WAVES OF WELLNESS: Guidelines for safe, smart exercise while pregnant

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Categories: Trends & Research

Source: Jacksonville.com

Most of us now know that regular exercise is important for our health, but women are often unsure of what they can and cannot do safely once they become pregnant.

It is recommended that pregnant women engage in 30 minutes or more of moderate exercise per day on most, if not all, days of the week. However, before beginning any exercise program, it is important that a woman’s overall health and obstetrical risks be evaluated by her physician.

There are some absolute contraindications to exercise in pregnancy, including preeclampsia, significant heart disease or incompetent cervix.

Most pregnant women, however, should be able to exercise routinely and derive its many benefits. Exercise will not only keep a woman fit during her pregnancy, it can also help physically and emotionally during labor and make it easier to work off the pounds once the baby is born.

Changes in the pregnant woman

There are many changes in the pregnant body that can impact how a woman exercises.

■ Joints are more mobile during pregnancy and are at more risk for injury. This is because the hormones produced in pregnancy cause a relaxation in the ligaments.

■ Most women gain 25-40 pounds in pregnancy and much of this extra weight is centered in front of a woman’s body. This shift in the center of gravity causes more strain on the lower back and pelvis. It can also cause a woman to feel less stable and lose her balance more easily.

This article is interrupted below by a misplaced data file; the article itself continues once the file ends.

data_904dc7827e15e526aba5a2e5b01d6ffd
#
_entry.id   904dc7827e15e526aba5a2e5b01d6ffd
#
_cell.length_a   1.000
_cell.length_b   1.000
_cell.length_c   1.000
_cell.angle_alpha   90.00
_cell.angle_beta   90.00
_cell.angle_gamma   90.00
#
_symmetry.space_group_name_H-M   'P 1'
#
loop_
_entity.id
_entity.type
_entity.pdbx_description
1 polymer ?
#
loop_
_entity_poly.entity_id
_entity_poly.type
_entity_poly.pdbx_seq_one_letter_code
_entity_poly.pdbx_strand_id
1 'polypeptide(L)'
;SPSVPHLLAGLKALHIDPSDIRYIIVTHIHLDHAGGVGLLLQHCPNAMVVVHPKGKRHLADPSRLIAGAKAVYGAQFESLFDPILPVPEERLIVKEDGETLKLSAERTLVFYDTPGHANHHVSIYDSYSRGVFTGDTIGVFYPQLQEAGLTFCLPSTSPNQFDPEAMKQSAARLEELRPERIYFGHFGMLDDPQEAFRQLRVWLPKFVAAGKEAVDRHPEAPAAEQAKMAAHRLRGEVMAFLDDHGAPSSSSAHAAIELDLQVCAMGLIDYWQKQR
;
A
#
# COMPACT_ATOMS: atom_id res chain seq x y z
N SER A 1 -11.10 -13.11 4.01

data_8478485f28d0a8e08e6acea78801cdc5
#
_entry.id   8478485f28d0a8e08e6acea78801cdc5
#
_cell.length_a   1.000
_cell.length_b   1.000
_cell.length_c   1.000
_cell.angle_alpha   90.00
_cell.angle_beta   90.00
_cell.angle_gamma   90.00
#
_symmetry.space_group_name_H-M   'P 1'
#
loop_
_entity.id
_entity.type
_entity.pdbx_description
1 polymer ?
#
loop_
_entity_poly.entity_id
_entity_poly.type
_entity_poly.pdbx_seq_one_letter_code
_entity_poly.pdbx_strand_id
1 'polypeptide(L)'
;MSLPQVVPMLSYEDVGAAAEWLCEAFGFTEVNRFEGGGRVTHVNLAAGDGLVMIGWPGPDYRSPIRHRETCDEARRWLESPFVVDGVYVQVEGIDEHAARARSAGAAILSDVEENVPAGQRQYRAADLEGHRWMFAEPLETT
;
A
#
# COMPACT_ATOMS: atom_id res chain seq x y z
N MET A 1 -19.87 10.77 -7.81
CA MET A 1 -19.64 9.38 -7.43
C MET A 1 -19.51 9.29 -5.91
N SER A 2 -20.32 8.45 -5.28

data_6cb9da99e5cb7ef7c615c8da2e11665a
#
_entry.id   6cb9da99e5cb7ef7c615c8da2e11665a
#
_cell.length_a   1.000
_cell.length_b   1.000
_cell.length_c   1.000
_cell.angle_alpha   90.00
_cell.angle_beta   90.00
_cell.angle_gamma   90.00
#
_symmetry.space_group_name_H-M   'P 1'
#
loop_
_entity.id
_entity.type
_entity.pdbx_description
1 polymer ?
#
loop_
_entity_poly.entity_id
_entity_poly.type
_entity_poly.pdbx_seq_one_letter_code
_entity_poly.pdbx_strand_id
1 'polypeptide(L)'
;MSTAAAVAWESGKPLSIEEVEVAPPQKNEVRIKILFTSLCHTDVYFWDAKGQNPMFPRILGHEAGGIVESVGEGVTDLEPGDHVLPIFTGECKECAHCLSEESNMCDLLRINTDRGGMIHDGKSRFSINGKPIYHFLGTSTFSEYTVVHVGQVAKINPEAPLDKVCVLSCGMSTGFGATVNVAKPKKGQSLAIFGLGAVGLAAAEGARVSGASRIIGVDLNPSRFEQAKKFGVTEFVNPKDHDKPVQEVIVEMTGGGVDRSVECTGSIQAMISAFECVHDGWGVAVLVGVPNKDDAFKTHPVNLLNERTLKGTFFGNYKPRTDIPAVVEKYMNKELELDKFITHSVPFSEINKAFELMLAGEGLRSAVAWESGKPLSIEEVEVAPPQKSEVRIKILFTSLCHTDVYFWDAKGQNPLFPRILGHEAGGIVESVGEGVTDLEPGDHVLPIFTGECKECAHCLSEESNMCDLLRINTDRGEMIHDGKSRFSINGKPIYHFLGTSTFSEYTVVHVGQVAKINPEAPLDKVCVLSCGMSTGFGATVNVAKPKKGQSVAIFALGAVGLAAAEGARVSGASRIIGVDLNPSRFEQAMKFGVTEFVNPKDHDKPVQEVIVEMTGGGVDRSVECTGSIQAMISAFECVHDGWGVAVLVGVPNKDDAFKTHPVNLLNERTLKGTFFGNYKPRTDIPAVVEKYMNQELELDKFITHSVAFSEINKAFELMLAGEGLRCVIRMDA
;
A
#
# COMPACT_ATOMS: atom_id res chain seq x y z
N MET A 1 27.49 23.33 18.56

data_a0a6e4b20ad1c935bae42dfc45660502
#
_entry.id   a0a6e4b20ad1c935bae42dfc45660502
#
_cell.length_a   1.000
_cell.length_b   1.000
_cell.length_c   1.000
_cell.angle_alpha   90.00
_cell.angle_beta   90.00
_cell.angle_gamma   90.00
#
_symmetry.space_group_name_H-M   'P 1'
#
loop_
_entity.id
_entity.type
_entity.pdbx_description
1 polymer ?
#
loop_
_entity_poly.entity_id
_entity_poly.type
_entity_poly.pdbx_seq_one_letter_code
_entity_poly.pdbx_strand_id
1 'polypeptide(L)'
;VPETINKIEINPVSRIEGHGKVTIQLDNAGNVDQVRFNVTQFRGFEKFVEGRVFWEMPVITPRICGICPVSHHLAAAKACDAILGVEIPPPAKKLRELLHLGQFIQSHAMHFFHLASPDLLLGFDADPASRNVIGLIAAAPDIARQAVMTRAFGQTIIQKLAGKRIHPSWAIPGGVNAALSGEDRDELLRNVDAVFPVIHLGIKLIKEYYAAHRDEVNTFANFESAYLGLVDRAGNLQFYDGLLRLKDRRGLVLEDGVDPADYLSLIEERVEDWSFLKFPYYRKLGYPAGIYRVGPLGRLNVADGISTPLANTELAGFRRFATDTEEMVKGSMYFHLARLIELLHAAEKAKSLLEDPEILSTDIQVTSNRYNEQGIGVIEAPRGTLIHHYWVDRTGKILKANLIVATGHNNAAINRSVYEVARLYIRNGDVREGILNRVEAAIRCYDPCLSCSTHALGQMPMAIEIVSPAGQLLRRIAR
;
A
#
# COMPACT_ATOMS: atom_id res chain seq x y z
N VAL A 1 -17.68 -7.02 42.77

■ Many activities will be more difficult to do as pregnancy progresses. A pregnant woman’s body will have to work harder than it normally does. Avoiding excessive heat and not overdoing it are important. If you are exercising moderately and can talk normally, then your heart rate is at a good level. Always listen to your body.

Choosing the right exercises

In general, most recreational activities appear to be safe. There are some exercises and positions, however, that can be uncomfortable or unsafe in pregnancy. Prolonged motionless standing and any exercise that requires a woman to lie flat on her back after the first trimester should be avoided.

All exercise routines should start off with a good stretch or warm-up period to prepare your muscles. And be sure to drink plenty of water.

Let’s look at some popular types of exercise:

■ Walking — This is a great form of exercise that even beginners can do. Brisk walking can give you a complete body workout. If it has been a long time since you’ve exercised, you can start by walking as little as 5 minutes a day and add 5 minutes each week until you can walk briskly for 30 minutes a day.

■ Swimming — Taking a swim is another excellent sport for a pregnant woman. Not only does it work out all your muscles, you have the added benefit of staying cool and having the water support your weight. This helps with muscle strain and a sore back.

■ Low-impact aerobics and cycling — These are other great forms of exercise, and many classes are uniquely tailored to pregnant women. The pregnant belly can affect a woman’s balance and increase the risk for falls, therefore stationary cycling is preferred later in the pregnancy.

Exercises to avoid during pregnancy

■ Contact sports that have an inherent risk for potential injury, such as basketball, soccer and hockey, should be avoided. These can result in trauma to the baby.

■ Activities that have a high risk for falling, such as gymnastics, horseback-riding and downhill skiing, should also be avoided.

■ Some racquet sports that have sudden changes in movement may have to be avoided as a woman’s balance starts to be affected in pregnancy, increasing her risk for falls.

■ Scuba diving should be avoided during pregnancy, as the baby is at risk for decompression sickness.

When to stop exercise

Exercise should be stopped and the doctor should be called if there is any vaginal bleeding, dizziness, increased shortness of breath, chest pain, calf pain, uterine contractions, decreased fetal movement or rupture of membranes.

Sayra Sievert, MD, is chairwoman of Women & Children’s Services at Baptist Medical Center — Beaches. Call her at (904) 247-5514.



Read more at Jacksonville.com: http://jacksonville.com/community/shorelines/2012-08-25/story/waves-wellness-guidelines-safe-smart-exercise-while-pregnant#ixzz24r5Q2I5e